American Handforge performs stress relieving per instructions via temper code.
The need for this special processing may occasionally get lost in the history of the part or its original purpose may have been forgotten. What actually is going on is the task to reduce the "Residual Stresses" locked in the metal. There are several reasons for wanting this process done.
The first and most important reason to reduce or minimize final part warpage during machining by taking away all the excess material. Why is there warpage sometimes during machining? It occurs because of the "locked-in" residual stresses induced by solution heat treating. These residual stresses are created during the "Quench" period of solution heat treating of aluminum. The quench period of heat treating is required, and rapidly removes the heat from the part to "freeze" the molecules in position. This is done by plunging the very hot metal into a colder water bath, but has the side effect of inducing locked-in residual stresses. Not much can be done to avoid these stresses in the first place without reducing the part's strength, so we are basically left with one method of stress relieving for hand forgings: compression stress relieving.
How does compression stress relieving work?
Without resorting to introducing a lot of additional concepts, let it be sufficient to mention two metallic "behaviors" - plastic and elastic – which can easily get them confused. We are familiar with the two words in everyday life, but they mean something very specific in metallic behavior. Elastic behavior, meaning when the part is subjected to a force (push-pull-squeeze) and then removed, it returns exactly to the same shape as before. Plastic behavior differs from this, in that it does not return to the same shape as before the force was applied.
An example would be a car door. If someone hits your door in a parking lot and it did not leave a dent, this event is called "elastic". If it was hit just a little harder, there is a "Ding" resulting. The steel door just suffered from "plastic" behavior. Springs are another good visual example of elastic behavior. They always return to the same position unless you overload them. When you apply a force to a material it first undergoes elastic deformation (spring like) and when you go beyond that point, it turns out to be plastic (permanently deformed) behavior.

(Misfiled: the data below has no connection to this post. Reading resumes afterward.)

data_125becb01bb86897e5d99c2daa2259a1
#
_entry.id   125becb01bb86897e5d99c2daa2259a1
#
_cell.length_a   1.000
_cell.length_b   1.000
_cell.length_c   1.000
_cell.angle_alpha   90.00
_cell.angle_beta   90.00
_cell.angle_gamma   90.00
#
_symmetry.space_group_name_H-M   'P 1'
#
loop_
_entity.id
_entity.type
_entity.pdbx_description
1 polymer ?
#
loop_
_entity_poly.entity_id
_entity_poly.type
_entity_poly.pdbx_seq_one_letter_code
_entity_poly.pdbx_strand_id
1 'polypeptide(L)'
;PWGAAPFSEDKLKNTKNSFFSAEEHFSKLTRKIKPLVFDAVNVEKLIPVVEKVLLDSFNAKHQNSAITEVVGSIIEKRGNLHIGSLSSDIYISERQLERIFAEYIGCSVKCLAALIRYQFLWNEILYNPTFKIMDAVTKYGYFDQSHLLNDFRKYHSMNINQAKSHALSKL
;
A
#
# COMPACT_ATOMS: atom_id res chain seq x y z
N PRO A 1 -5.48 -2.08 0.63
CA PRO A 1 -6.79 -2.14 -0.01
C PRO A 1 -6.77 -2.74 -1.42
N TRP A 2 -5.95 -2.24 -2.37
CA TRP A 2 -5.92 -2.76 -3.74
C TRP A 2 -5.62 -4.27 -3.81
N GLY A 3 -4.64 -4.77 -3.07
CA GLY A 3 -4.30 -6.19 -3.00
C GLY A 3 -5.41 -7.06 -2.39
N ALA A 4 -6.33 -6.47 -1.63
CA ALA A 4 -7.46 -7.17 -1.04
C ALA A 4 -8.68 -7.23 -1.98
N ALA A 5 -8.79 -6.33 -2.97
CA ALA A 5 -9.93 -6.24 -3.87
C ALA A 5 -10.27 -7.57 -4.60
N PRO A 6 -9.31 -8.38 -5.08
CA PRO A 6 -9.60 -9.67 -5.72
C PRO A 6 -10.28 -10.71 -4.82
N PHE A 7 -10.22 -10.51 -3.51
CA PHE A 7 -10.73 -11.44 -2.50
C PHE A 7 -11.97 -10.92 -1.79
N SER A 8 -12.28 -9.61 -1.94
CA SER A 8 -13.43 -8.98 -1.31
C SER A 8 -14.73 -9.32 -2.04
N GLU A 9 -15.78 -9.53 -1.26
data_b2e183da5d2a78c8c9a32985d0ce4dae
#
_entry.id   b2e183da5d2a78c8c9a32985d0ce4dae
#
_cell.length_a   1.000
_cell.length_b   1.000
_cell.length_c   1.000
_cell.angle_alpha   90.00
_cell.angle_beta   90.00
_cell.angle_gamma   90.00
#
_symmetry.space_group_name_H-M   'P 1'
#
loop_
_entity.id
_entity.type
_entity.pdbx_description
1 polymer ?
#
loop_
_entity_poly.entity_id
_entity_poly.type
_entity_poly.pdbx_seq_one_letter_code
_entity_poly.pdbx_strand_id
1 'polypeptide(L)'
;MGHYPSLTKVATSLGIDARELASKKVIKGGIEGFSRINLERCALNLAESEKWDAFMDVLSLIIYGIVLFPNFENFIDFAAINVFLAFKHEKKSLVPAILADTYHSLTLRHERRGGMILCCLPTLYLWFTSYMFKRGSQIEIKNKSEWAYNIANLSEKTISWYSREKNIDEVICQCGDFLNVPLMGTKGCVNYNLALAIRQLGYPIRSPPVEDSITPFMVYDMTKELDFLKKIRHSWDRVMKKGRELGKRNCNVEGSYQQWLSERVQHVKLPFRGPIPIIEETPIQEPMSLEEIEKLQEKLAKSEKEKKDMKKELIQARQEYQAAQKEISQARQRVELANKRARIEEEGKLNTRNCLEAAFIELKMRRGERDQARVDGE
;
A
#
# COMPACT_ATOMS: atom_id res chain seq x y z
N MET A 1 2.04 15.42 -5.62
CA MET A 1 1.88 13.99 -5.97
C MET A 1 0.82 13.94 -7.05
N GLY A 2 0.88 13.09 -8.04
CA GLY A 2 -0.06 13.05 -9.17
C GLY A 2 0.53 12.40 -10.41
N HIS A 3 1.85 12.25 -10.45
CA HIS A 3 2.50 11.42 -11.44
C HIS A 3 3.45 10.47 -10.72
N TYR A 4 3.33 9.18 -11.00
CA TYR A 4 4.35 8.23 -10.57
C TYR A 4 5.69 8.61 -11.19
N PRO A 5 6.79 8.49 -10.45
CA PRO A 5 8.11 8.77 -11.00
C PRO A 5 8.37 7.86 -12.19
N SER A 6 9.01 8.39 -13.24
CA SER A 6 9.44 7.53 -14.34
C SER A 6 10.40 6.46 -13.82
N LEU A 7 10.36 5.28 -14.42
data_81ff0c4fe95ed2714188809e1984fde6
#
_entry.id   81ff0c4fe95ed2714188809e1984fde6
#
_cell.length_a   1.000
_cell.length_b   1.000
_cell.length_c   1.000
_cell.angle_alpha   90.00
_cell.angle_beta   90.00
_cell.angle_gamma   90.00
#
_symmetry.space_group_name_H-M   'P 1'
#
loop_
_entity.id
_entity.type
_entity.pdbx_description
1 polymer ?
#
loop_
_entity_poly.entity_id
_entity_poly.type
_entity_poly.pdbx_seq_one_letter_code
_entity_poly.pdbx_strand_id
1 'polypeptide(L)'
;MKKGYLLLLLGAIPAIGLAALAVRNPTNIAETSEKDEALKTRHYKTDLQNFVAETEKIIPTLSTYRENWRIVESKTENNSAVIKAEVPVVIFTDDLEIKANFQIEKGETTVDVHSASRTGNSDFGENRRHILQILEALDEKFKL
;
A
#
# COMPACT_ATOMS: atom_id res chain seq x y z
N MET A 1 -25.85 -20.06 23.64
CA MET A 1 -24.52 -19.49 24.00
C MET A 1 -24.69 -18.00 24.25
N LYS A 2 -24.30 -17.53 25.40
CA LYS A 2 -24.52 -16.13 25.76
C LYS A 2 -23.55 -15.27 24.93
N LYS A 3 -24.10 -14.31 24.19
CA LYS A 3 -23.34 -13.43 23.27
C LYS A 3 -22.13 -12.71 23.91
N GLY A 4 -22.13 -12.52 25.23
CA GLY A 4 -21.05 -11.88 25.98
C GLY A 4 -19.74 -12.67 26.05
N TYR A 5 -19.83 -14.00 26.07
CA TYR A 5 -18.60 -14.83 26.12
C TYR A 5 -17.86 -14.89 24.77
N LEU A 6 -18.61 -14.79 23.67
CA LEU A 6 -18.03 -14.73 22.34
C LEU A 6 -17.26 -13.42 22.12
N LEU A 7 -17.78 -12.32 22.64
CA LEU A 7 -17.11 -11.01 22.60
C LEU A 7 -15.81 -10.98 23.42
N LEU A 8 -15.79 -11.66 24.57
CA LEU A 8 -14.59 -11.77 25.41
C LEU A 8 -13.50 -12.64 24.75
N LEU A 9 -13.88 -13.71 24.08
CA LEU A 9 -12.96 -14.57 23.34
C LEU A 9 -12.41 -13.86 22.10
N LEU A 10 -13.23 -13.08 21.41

From the heat treat operation, we have stated that there are residual stresses locked into the part, and it turns out they are there, because they were created in the stress state known as "elastic". They are like thousand tiny little invisible springs on the surface layers locked into position. When the part is machined and the material is removed to make the part, a lot of the elastic stresses are also removed, but the problem comes from the remaining material that isn't removed. Since the part is not symmetrical, the machining process, have removes more "springs" from one side than the other.
The unbalanced elastic forces act like a "wedge" and physically cause the part to move when released from the holding fixtures. The part after this machining, wants to return to a balanced stress situation (and shape). In order to do that, the part "moves elastically" to a new shape which is called "distorted".
In order to eliminate the offending elastic behavior and reduce the residual stresses, applying a plastic operation to the metal soon after solution heat treating is necessary. This is what we do at American Handforge. Compression stress relieving is that plastic operation. The room temperature hand forging is returned to the forge press after solution heat treating and placed between two flat narrow dies. The forge press plastically reduces the thickness slightly by 1 to 5 percent in increments along the entire length of the part. The compression in effect "breaks up" all the little springs and they just disappear.
At American Handforge, we carefully control all aspects of this operation to yield a consistent low residual stress forging, suitable for precision machining and dimensional stability. We carefully compress the forging just enough to make sure it achieved the required plastic metal flow, but not too much to introduce other undesirable effects. Sounds easy, but in any metal process, control and precision must be exercised.
Following the compression stress relieving, the hand forging is artificially aged to the final temper. The Aluminum Association has designated the stress relieved tempers by compression by adding "52" to the end of the basic temper. -T652, -T7452, and -T352 are examples of this temper code. It is important to remember that even though a part has been properly stress relieved, it does not mean it is "stress free".